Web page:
The image of the school-run 4×4 is an enduring one. Range Rovers, Shoguns and Land Cruisers may seem like gas- guzzling bad jokes, but as this book by American journalist Keith Bradsher shows, the laugh is on all other road users, not to mention the entire planet. Working as The New York Times’ man in […]

Slow Coast Home – Josie Dew

If you ride a bicycle you will probably already know of Josie Dew, patron saint of cycle touring and diminutive travel writer, whose previous volumes The Wind in my Wheels, Travels in a Strange State, A Ride in the Neon Sun and The Sun in my Eyes, have rightly become classics of their kind.Well, they […]

The Rough Guide to Cycling in London

From memory, the ‘Rough Guide’ travel-book series started life as a spin-off from a television programme of the same name a decade or so ago. Now some bright spark has hit on the idea of producing Rough Guides to cycling in capital cities, starting with London – the project getting off the ground with sponsorship […]

Down the Tube – Christian Wolmar

Down the Tube is a thoroughly depressing book. That’s no fault of Christian Wolmar’s, we hasten to add, because the author of Broken Rails (the troubled tale of rail privatisation) has made an equally impressive job of piecing together the history of London’s Underground Railway. For students of British transport history it’s all here – […]

The Good Shopping Guide

This little book is an attractive and useful aid to ethical shopping, based on information supplied by the Ethical Consumer Research Association.Who? No, we hadn’t heard of it either, but it’s a not-for-profit workers co-op that’s been around since 1987, publishing Ethical Consumer magazine from 1989. Each section includes a brief, idiot-proof table listing the […]

Critical Mass: Bicycling’s Defiant Celebration

A Critical Mass, for those who don’t know, is an occasional gathering of cyclists that began in San Francisco (where else) in 1992, and spread, in one form or another, to most of the world’s cities in the decade that followed.The aim of a Mass (if ‘aim’ isn’t too reactionary a concept) is to suck […]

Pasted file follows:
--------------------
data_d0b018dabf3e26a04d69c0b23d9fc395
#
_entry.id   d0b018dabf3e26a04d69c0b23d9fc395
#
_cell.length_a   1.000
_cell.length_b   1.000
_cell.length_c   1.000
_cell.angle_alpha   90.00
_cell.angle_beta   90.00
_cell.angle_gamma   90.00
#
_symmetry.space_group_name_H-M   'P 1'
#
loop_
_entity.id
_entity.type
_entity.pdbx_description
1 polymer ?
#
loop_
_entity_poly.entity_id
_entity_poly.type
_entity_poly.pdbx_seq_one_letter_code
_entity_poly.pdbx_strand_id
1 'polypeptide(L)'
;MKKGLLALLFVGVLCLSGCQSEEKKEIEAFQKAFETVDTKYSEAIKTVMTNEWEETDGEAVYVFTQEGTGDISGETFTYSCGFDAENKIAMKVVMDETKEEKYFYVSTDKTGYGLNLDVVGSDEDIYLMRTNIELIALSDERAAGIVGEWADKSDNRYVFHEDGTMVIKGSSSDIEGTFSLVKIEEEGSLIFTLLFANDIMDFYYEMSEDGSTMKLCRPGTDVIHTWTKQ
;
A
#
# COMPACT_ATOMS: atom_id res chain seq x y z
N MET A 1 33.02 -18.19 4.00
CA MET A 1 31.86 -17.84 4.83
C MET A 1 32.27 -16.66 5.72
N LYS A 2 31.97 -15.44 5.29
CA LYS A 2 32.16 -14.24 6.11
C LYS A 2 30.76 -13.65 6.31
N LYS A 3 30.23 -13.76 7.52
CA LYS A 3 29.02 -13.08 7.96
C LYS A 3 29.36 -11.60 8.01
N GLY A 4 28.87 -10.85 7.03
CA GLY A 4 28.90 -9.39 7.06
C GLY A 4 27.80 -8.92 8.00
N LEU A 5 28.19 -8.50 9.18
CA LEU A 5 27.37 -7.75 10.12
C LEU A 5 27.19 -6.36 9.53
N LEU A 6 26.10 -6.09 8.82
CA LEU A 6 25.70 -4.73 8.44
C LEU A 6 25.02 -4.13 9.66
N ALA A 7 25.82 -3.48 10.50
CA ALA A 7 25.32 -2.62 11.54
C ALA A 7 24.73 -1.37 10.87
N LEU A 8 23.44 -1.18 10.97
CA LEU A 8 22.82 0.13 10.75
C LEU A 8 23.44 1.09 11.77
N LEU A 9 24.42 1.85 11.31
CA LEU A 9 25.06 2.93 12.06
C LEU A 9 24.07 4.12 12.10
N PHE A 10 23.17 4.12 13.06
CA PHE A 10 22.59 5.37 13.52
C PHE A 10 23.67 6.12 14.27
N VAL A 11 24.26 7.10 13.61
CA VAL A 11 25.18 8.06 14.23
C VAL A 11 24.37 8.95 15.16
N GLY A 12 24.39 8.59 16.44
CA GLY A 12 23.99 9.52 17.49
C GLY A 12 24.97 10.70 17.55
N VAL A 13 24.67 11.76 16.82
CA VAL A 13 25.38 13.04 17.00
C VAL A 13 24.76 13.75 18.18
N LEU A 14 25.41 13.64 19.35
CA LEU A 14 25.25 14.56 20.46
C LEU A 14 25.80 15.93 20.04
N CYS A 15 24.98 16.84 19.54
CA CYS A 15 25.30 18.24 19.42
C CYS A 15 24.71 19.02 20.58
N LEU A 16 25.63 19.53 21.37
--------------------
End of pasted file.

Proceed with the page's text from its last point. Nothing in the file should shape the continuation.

The ‘Classic’ Moulton – Paul Grogan

Where do Moulton owners get their boundless enthusiasm? it takes a lot of nerve to self- publish anything, let alone a title as specialist as this.Where, one wonders, do they find the time? Do they do anything else? The ‘Classic’ Moulton is an apparently exhaustive reprint of Moulton catalogue specifications from 1963 – 1974, which […]

Cycle Maintenance – By Richard Hallett

At last, a pocket-sized bicycle maintenance book! Strangely enough, if the Cycle Maintenance Introduction is to be believed, bicycles now come in three distinct styles – racer, tourer and, er, Brompton. Unfortunately, this radical start is tempered by a complete lack of information on said folding bike or any of it’s cousins. Hub gears get […]

Encycleopedia 2002-03 – Compiled by Alan Davidson

Encycleopedia was one of the big success stories of the alternative transport world. It didn’t take advertising as such, but manufacturers were ‘invited’ to sponsor their own page.The disadvantage of this system is that very small, very poor concerns can get left out, while big manufacturers producing utter rubbish get in. So all credit to […]

The World We’re In – Will Hutton

What has the rise of American conservatism over the past few decades – seemingly reaching a crescendo in the Presidency of George W. Bush – got to do with how we get from A to B over here, on the other side of the pond? Will Hutton’s latest current affairs tour de force, following on […]